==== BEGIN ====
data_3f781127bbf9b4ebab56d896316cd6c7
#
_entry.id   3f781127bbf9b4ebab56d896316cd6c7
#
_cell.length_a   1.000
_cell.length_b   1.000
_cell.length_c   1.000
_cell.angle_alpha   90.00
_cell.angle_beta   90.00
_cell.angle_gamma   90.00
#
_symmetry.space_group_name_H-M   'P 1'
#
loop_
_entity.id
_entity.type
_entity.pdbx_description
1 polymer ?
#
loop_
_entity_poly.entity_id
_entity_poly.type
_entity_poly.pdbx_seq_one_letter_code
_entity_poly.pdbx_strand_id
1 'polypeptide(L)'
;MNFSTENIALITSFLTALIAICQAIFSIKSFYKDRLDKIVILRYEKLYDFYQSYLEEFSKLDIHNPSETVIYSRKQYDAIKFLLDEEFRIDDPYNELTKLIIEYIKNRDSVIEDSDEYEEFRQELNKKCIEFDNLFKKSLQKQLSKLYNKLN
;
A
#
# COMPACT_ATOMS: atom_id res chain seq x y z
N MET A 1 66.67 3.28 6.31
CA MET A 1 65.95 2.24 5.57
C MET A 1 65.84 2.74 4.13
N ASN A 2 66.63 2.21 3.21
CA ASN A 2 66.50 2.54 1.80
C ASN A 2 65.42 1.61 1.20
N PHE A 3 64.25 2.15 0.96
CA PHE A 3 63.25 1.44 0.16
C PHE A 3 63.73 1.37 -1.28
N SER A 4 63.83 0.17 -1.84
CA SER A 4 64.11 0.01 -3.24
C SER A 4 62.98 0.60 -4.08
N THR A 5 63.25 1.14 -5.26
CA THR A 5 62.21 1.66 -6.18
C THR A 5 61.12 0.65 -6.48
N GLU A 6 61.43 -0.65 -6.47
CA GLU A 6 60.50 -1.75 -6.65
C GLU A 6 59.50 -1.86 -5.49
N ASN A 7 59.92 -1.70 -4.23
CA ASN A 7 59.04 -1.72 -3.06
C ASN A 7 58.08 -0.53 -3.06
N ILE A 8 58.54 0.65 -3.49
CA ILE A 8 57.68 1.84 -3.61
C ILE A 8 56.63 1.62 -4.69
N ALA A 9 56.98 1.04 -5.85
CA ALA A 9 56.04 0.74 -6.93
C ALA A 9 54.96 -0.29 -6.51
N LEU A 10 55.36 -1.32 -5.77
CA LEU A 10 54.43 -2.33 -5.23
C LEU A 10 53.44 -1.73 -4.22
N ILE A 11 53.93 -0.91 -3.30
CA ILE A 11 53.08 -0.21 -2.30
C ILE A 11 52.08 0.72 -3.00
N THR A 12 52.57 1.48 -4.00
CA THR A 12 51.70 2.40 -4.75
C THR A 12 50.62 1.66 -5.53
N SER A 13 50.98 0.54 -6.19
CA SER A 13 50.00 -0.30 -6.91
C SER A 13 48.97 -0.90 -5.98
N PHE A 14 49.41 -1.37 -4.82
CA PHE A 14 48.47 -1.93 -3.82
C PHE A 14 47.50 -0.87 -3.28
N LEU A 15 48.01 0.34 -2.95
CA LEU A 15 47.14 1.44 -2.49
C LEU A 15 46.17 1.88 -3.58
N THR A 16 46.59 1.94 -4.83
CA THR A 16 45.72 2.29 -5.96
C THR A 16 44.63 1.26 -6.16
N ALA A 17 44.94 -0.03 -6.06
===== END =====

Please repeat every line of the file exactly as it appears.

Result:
data_3f781127bbf9b4ebab56d896316cd6c7
#
_entry.id   3f781127bbf9b4ebab56d896316cd6c7
#
_cell.length_a   1.000
_cell.length_b   1.000
_cell.length_c   1.000
_cell.angle_alpha   90.00
_cell.angle_beta   90.00
_cell.angle_gamma   90.00
#
_symmetry.space_group_name_H-M   'P 1'
#
loop_
_entity.id
_entity.type
_entity.pdbx_description
1 polymer ?
#
loop_
_entity_poly.entity_id
_entity_poly.type
_entity_poly.pdbx_seq_one_letter_code
_entity_poly.pdbx_strand_id
1 'polypeptide(L)'
;MNFSTENIALITSFLTALIAICQAIFSIKSFYKDRLDKIVILRYEKLYDFYQSYLEEFSKLDIHNPSETVIYSRKQYDAIKFLLDEEFRIDDPYNELTKLIIEYIKNRDSVIEDSDEYEEFRQELNKKCIEFDNLFKKSLQKQLSKLYNKLN
;
A
#
# COMPACT_ATOMS: atom_id res chain seq x y z
N MET A 1 66.67 3.28 6.31
CA MET A 1 65.95 2.24 5.57
C MET A 1 65.84 2.74 4.13
N ASN A 2 66.63 2.21 3.21
CA ASN A 2 66.50 2.54 1.80
C ASN A 2 65.42 1.61 1.20
N PHE A 3 64.25 2.15 0.96
CA PHE A 3 63.25 1.44 0.16
C PHE A 3 63.73 1.37 -1.28
N SER A 4 63.83 0.17 -1.84
CA SER A 4 64.11 0.01 -3.24
C SER A 4 62.98 0.60 -4.08
N THR A 5 63.25 1.14 -5.26
CA THR A 5 62.21 1.66 -6.18
C THR A 5 61.12 0.65 -6.48
N GLU A 6 61.43 -0.65 -6.47
CA GLU A 6 60.50 -1.75 -6.65
C GLU A 6 59.50 -1.86 -5.49
N ASN A 7 59.92 -1.70 -4.23
CA ASN A 7 59.04 -1.72 -3.06
C ASN A 7 58.08 -0.53 -3.06
N ILE A 8 58.54 0.65 -3.49
CA ILE A 8 57.68 1.84 -3.61
C ILE A 8 56.63 1.62 -4.69
N ALA A 9 56.98 1.04 -5.85
CA ALA A 9 56.04 0.74 -6.93
C ALA A 9 54.96 -0.29 -6.51
N LEU A 10 55.36 -1.32 -5.77
CA LEU A 10 54.43 -2.33 -5.23
C LEU A 10 53.44 -1.73 -4.22
N ILE A 11 53.93 -0.91 -3.30
CA ILE A 11 53.08 -0.21 -2.30
C ILE A 11 52.08 0.72 -3.00
N THR A 12 52.57 1.48 -4.00
CA THR A 12 51.70 2.40 -4.75
C THR A 12 50.62 1.66 -5.53
N SER A 13 50.98 0.54 -6.19
CA SER A 13 50.00 -0.30 -6.91
C SER A 13 48.97 -0.90 -5.98
N PHE A 14 49.41 -1.37 -4.82
CA PHE A 14 48.47 -1.93 -3.82
C PHE A 14 47.50 -0.87 -3.28
N LEU A 15 48.01 0.34 -2.95
CA LEU A 15 47.14 1.44 -2.49
C LEU A 15 46.17 1.88 -3.58
N THR A 16 46.59 1.94 -4.83
CA THR A 16 45.72 2.29 -5.96
C THR A 16 44.63 1.26 -6.16
N ALA A 17 44.94 -0.03 -6.06